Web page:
Science & Technology
Human brains are capable of 'mental time travel'
By T.K. Randall
June 30, 2021 · 11 comments
In our mind's eye we can replay past events like a tape recording. Image Credit: Pixabay / geralt
Scientists have been unravelling the brain's peculiar ability to organize memories in chronological order.
When you recall memories of a past experience, you don't usually recollect the entire thing at once but in the order in which those events happened - like playing back a recording of your experiences.
Exactly how this functionality works inside the brain has long remained a bit of a mystery, but now a team of experts headed up by neuroscientist Leila Reddy at the French National Center for Scientific Research has finally made progress in understanding which parts of the brain are responsible.
By monitoring the brains of patients while they recalled past events, the researchers found evidence to "suggest a robust representation of time in the human hippocampus."
"[This reveals] a representation of an internal or inherent flow of time, that was not driven by something going on in the external world," Reddy told Vice
in an email.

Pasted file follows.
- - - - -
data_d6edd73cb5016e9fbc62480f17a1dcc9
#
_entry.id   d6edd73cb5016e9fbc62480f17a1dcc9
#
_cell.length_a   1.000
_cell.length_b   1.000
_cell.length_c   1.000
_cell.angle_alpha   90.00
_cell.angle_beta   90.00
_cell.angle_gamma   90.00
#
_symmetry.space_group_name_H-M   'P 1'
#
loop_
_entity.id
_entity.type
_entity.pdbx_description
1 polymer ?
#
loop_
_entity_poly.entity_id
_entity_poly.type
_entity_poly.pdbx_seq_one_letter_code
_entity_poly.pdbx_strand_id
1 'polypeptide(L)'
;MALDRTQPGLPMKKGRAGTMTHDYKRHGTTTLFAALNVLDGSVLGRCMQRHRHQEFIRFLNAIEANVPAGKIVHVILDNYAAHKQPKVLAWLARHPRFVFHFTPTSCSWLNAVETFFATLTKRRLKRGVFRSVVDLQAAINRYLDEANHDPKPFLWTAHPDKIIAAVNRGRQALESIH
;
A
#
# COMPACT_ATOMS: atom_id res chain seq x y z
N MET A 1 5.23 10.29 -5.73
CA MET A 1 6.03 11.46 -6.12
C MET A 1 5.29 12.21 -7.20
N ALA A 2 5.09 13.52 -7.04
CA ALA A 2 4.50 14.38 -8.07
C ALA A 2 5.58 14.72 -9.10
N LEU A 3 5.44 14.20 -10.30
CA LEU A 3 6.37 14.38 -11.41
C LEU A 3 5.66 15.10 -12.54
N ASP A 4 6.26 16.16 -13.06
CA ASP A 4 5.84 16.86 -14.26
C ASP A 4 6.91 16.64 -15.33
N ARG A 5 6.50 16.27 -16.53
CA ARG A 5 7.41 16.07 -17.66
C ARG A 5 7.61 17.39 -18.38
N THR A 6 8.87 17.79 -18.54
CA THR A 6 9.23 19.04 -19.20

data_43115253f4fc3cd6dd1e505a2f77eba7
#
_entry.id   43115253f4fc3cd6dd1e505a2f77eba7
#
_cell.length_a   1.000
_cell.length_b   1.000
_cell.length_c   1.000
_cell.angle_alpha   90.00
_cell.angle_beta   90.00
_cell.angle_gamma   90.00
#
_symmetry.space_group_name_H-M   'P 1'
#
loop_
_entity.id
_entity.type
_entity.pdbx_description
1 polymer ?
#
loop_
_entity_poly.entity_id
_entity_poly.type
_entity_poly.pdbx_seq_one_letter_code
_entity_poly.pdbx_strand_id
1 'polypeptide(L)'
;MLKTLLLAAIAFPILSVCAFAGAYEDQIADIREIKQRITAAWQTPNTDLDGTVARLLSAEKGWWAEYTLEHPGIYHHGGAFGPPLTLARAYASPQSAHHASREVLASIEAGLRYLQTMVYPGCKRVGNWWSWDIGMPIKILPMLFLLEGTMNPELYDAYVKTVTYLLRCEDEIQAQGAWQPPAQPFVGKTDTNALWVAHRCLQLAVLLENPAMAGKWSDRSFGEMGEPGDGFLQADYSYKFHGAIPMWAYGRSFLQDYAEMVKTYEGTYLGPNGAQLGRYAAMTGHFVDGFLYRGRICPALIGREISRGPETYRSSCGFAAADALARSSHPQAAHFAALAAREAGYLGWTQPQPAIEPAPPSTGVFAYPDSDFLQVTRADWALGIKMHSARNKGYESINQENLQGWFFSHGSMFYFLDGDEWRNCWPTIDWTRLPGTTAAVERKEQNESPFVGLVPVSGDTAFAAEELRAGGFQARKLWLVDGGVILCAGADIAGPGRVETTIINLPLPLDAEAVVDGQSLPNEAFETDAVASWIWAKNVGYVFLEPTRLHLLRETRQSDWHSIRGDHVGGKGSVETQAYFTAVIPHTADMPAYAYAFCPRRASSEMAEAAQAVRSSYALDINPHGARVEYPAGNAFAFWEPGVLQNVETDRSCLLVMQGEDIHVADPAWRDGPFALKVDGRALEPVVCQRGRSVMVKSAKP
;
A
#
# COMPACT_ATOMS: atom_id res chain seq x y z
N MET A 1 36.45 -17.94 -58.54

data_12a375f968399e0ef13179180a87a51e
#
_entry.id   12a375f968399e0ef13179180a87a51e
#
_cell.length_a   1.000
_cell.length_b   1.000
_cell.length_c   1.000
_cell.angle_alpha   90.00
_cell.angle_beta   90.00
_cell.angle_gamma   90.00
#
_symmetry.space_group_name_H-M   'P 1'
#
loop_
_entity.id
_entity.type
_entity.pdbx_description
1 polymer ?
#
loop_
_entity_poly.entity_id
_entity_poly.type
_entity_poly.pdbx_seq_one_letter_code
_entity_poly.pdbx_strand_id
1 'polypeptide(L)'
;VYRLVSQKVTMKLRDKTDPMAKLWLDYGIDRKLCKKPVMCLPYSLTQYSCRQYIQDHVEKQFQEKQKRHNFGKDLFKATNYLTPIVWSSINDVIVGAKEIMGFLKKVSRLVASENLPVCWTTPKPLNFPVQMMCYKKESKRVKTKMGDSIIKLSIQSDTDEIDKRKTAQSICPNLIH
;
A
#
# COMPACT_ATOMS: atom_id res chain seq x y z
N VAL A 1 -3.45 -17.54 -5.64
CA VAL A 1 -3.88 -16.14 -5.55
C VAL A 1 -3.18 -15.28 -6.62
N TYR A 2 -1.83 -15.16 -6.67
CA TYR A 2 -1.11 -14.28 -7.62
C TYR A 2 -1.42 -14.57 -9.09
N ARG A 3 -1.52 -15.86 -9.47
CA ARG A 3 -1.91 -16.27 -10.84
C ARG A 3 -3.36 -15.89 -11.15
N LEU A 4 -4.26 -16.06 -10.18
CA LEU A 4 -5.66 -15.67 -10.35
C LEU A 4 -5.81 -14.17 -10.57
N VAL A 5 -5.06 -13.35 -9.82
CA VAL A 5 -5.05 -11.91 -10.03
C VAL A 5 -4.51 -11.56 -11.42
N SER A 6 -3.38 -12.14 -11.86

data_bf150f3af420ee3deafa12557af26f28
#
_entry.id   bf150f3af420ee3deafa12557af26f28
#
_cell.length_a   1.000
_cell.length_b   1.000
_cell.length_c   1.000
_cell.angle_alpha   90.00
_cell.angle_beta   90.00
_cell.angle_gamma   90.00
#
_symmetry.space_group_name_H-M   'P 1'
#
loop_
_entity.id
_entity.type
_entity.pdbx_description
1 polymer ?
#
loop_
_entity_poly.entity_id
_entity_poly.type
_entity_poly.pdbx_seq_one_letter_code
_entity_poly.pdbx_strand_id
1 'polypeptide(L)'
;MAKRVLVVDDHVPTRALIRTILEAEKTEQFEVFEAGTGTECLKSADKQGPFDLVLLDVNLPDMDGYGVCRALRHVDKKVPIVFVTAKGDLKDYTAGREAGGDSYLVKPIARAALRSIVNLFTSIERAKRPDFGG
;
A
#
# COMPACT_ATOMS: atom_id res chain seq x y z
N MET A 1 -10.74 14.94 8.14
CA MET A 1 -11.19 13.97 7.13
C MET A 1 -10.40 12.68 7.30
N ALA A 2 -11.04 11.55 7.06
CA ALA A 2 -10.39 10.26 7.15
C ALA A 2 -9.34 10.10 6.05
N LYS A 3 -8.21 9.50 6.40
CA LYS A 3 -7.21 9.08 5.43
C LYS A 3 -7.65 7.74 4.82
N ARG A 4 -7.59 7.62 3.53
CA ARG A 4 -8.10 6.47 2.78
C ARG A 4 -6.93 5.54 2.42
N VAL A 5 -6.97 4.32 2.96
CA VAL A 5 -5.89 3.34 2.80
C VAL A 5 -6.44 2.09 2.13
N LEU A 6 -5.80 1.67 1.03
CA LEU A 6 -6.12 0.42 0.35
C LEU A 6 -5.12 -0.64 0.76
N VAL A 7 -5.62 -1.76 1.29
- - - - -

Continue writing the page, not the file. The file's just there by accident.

By studying these 'time cells' within the hippocampus, scientists can not only learn more about how we recollect past events, but also make progress in tackling health conditions that impact memory.
"The hippocampus is important for judging the temporal order of events (among other things), and damage to the hippocampus can result in an impairment of memory for temporal order (for example remembering the order of a list of items)," said Reddy.
"It's therefore important to understand how temporal information is represented in the brain, so as to be able to design interventions or treatments to reduce these deficits in memory."
"Understanding the mechanisms for encoding time and memory will be an important area of research."
Source: New York Post
| Comments (11)